Resected esophageal specimens were fixed in 10% formaldehyde and embedded in paraffin blocks. Using 4-μm-thick sections, immunohistochemical staining was done with an Envision kit (DakoCytomation; ref. 14). As a negative control, the primary antibody was replaced with a normal mouse IgG. All slides were independently evaluated by two investigators (T.I. and Y.S.) lacking prior knowledge of each patient’s clinical information. Whenever opinions of these two evaluators differed, agreement was reached by careful discussion.
Human ESCC cell lines of the KYSE series, as well as HSA/c, were established and maintained in Ham’s F12/RPMI 1640 (Invitrogen) containing 5% fetal bovine serum (FBS), as previously described (14, 15). Nonmalignant human esophageal epithelial cells (HEEpiC; ScienCell) were maintained in Epithelial Cell Medium 2 (ScienCell) according to the provider’s instructions.
Cells were washed with PBS and lysed in Laemmli sample buffer (Bio-Rad) at room temperature. Protein concentration was estimated with BCA Protein Assay kit (Pierce). Cell lysates (15 μg) were electrophoresed on a 15% polyacrylamide gel (Bio-Rad) and transferred onto polyvinylidene difluoride membranes (Millipore). After being blocked with TBS containing 5% skim milk and 0.1% Tween 20 for 1 h, membranes were incubated with the primary and secondary antibodies at room temperature for 2 and 1 h, respectively, and then bands were visualized with enhanced chemiluminescence plus reagent (GE Healthcare). All bands were quantified using ImageJ v1.34 (U.S. NIH).5 For subcellular fractionation assays, nuclear and cytoplasmic fractions were separated with NE-PER Nuclear and Cytoplasmic Extraction Reagents (Pierce). GAPDH and lamin A/C were used as cytoplasmic and nuclear markers, respectively, as previously described (16, 17).
Three ESCC cell lines (i.e., KYSE140, KYSE410, and HSA/c) were separately and transiently transfected with three siRNAs, specifically NTC, P1, and P2, using Lipofectamine RNAiMAX (LF; Invitrogen) according to the manufacturer’s protocol. Cells were plated at 2 × 105 per well onto six-well plates (Corning) 1 d before transfection (day 0). The siRNA (200 pmol/well) was transfected into cells at day 1, and total RNA and protein were extracted at day 4. No treatment (LF−) and Lipofectamine RNAiMAX alone (LF+) were included as negative controls.
Total RNA was extracted with Trizol reagent (Invitrogen). Quantitative reverse transcription-PCR (RT-PCR) with SYBR Green QuantiTect RT-PCR kit (Qiagen) was done on an iQ5 real-time PCR machine (Bio-Rad) as previously described (10). mRNA expression in each sample was normalized to average β-actin expression in each sample. The primer sequences are listed in Supplementary Table S1.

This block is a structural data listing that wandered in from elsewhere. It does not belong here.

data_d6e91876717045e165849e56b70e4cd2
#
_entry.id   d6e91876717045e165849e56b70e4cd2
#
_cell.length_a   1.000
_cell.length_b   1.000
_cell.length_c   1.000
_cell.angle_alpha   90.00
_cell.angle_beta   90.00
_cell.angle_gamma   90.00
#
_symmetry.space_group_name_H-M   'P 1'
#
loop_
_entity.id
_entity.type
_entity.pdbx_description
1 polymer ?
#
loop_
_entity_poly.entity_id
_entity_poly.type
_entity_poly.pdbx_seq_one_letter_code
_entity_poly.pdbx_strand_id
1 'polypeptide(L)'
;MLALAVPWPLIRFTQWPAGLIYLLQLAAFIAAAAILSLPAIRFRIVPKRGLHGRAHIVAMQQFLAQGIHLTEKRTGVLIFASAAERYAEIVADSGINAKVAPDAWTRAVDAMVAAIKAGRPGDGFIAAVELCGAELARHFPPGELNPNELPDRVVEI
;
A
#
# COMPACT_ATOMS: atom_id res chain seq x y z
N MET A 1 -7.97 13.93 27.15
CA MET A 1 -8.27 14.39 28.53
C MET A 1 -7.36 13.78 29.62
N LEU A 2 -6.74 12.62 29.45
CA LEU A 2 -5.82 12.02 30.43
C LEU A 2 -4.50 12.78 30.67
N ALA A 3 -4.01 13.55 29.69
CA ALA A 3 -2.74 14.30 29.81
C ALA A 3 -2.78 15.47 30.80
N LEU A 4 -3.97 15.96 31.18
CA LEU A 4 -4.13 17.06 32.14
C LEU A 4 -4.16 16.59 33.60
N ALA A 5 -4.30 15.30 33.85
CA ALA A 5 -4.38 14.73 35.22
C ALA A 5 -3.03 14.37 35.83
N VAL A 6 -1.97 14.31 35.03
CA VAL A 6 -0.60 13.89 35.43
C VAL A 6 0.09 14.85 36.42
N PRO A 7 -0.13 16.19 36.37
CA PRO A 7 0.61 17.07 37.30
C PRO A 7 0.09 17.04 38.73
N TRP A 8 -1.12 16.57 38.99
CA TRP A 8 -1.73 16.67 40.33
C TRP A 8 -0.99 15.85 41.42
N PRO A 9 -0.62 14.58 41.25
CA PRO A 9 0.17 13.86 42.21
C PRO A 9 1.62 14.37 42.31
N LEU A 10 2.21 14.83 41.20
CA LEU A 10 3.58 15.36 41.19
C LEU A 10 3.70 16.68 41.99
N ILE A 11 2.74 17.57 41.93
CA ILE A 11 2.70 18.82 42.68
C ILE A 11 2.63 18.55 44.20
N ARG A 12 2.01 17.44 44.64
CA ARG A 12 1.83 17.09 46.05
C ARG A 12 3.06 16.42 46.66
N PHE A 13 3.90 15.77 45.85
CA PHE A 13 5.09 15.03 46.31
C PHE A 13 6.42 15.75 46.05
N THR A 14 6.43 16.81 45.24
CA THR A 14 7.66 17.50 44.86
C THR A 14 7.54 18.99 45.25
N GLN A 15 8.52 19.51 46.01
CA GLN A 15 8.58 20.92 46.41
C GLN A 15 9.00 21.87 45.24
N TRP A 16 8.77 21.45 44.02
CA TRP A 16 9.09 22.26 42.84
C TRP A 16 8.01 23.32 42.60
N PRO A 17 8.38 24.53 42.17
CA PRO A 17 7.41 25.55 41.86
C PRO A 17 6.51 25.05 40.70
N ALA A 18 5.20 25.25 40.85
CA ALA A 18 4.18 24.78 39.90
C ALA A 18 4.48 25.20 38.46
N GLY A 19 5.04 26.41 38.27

Immunofluorescence staining was done as previously described (18). Briefly, siRNA-transfected cells were seeded onto a coverslip at day 4 and incubated for 1 additional day. Cells were fixed with 1% formaldehyde in PBS for 15 min, treated with 0.2% Triton X-100 in PBS for 10 min, blocked with 1% bovine serum albumin in PBS, and incubated with a primary antibody and antirabbit Alexa Fluor 568 (Invitrogen) at room temperature for 1 h and 30 min, respectively. Nuclei were counterstained with 4′,6-diamidino-2-phenylindole (DAPI; Roche Diagnostics). The cells were mounted and viewed under a fluorescence microscope (Carl Zeiss).
Cell motility (chemotaxis) and invasiveness were determined with Transwell and Matrigel chamber inserts, respectively (24-well-format with 8-μm pores, BD Biosciences), as previously described (19). Cells (5 × 104) were seeded onto the upper chamber at day 4, with 20% FBS in the lower chamber as a chemoattractant. After incubation at 37°C for 24 h, membranes were stained and all cells on the lower membrane surface were counted under a light microscope. The number of cells migrating through Matrigel inserts represented a combination of cell penetration through the Matrigel layer and cell migration through the small membrane pores (20). To distinguish between these two biological processes, we defined an invasion index (i.e., cell penetration through the Matrigel layer) as the ratio of the mean number of cells migrating through the Matrigel insert to the mean number of cells migrating through the Transwell membrane.
This assay was done using an in vivo popliteal lymph node metastasis model (14). HSA/c cells (3 × 106) were transfected with an siRNA in vitro, harvested 72 h after transfection, and inoculated into both footpads of 5-wk-old male athymic nude mice (Harlan) at day 0. SiRNA (20 μg) conjugated with polyethylenimine (in vivo jetPEI, Polyplus Transfection) was injected intratumorally on days 7, 14, and 21. Polyethylenimine/siRNA complexes were prepared at a polyethylenimine/siRNA (N/P) ratio equal to 10, as previously described (21). For vehicle control treatments, Lipofectamine RNAiMAX (Invitrogen) and polyethylenimine (Polyplus Transfection) without siRNA were used in vitro and in vivo, respectively. Ten primary footpad tumors from five mice were analyzed for each treatment condition (vehicle, NTC, P1, and P2). All mice were sacrificed at day 28, and all primary tumors and popliteal lymph nodes were enucleated and fixed in 10% formaldehyde/PBS. All lymph nodes and primary tumors were paraffin embedded, stained with H&E and PTTG1, and examined for the presence of metastases. All animal procedures were approved by the institutional animal committee and executed in accordance with institutional guidelines.